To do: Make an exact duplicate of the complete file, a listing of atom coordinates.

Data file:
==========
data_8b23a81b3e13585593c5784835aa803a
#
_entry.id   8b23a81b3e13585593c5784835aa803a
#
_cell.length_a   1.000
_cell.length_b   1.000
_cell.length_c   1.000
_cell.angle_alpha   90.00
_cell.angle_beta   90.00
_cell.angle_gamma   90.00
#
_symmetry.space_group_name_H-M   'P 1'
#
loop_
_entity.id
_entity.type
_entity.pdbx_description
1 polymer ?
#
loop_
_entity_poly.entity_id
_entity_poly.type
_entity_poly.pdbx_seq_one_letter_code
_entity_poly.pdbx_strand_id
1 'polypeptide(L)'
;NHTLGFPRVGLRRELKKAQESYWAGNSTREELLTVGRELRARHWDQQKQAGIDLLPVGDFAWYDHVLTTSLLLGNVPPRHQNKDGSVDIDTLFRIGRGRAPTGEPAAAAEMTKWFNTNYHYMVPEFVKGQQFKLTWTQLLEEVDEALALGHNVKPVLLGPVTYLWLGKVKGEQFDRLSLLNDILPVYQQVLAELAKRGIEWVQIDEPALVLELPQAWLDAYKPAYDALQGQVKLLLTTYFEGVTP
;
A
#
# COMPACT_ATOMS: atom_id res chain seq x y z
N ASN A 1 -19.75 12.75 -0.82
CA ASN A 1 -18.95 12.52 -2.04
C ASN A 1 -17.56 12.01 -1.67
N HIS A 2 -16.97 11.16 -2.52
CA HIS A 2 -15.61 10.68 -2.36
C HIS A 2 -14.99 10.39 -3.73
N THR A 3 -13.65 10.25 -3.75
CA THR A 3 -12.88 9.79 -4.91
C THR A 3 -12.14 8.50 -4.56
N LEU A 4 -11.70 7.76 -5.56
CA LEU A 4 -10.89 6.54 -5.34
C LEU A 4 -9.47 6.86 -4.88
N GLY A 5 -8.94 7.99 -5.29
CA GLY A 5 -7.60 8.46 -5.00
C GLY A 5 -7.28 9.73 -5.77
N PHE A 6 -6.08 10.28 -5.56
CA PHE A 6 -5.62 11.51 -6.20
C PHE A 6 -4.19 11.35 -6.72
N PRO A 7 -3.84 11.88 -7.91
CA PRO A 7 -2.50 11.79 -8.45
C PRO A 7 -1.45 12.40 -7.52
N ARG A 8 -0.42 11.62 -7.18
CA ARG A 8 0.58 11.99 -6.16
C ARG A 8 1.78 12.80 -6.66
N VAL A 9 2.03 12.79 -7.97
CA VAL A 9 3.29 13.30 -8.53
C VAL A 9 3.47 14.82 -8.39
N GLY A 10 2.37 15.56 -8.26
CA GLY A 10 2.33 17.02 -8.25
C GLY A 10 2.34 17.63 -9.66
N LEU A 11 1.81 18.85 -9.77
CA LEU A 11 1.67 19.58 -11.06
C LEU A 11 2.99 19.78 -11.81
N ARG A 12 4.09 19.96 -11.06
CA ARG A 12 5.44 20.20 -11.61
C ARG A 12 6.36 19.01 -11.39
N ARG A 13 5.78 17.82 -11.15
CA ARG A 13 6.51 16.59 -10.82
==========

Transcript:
data_8b23a81b3e13585593c5784835aa803a
#
_entry.id   8b23a81b3e13585593c5784835aa803a
#
_cell.length_a   1.000
_cell.length_b   1.000
_cell.length_c   1.000
_cell.angle_alpha   90.00
_cell.angle_beta   90.00
_cell.angle_gamma   90.00
#
_symmetry.space_group_name_H-M   'P 1'
#
loop_
_entity.id
_entity.type
_entity.pdbx_description
1 polymer ?
#
loop_
_entity_poly.entity_id
_entity_poly.type
_entity_poly.pdbx_seq_one_letter_code
_entity_poly.pdbx_strand_id
1 'polypeptide(L)'
;NHTLGFPRVGLRRELKKAQESYWAGNSTREELLTVGRELRARHWDQQKQAGIDLLPVGDFAWYDHVLTTSLLLGNVPPRHQNKDGSVDIDTLFRIGRGRAPTGEPAAAAEMTKWFNTNYHYMVPEFVKGQQFKLTWTQLLEEVDEALALGHNVKPVLLGPVTYLWLGKVKGEQFDRLSLLNDILPVYQQVLAELAKRGIEWVQIDEPALVLELPQAWLDAYKPAYDALQGQVKLLLTTYFEGVTP
;
A
#
# COMPACT_ATOMS: atom_id res chain seq x y z
N ASN A 1 -19.75 12.75 -0.82
CA ASN A 1 -18.95 12.52 -2.04
C ASN A 1 -17.56 12.01 -1.67
N HIS A 2 -16.97 11.16 -2.52
CA HIS A 2 -15.61 10.68 -2.36
C HIS A 2 -14.99 10.39 -3.73
N THR A 3 -13.65 10.25 -3.75
CA THR A 3 -12.88 9.79 -4.91
C THR A 3 -12.14 8.50 -4.56
N LEU A 4 -11.70 7.76 -5.56
CA LEU A 4 -10.89 6.54 -5.34
C LEU A 4 -9.47 6.86 -4.88
N GLY A 5 -8.94 7.99 -5.29
CA GLY A 5 -7.60 8.46 -5.00
C GLY A 5 -7.28 9.73 -5.77
N PHE A 6 -6.08 10.28 -5.56
CA PHE A 6 -5.62 11.51 -6.20
C PHE A 6 -4.19 11.35 -6.72
N PRO A 7 -3.84 11.88 -7.91
CA PRO A 7 -2.50 11.79 -8.45
C PRO A 7 -1.45 12.40 -7.52
N ARG A 8 -0.42 11.62 -7.18
CA ARG A 8 0.58 11.99 -6.16
C ARG A 8 1.78 12.80 -6.66
N VAL A 9 2.03 12.79 -7.97
CA VAL A 9 3.29 13.30 -8.53
C VAL A 9 3.47 14.82 -8.39
N GLY A 10 2.37 15.56 -8.26
CA GLY A 10 2.33 17.02 -8.25
C GLY A 10 2.34 17.63 -9.66
N LEU A 11 1.81 18.85 -9.77
CA LEU A 11 1.67 19.58 -11.06
C LEU A 11 2.99 19.78 -11.81
N ARG A 12 4.09 19.96 -11.06
CA ARG A 12 5.44 20.20 -11.61
C ARG A 12 6.36 19.01 -11.39
N ARG A 13 5.78 17.82 -11.15
CA ARG A 13 6.51 16.59 -10.82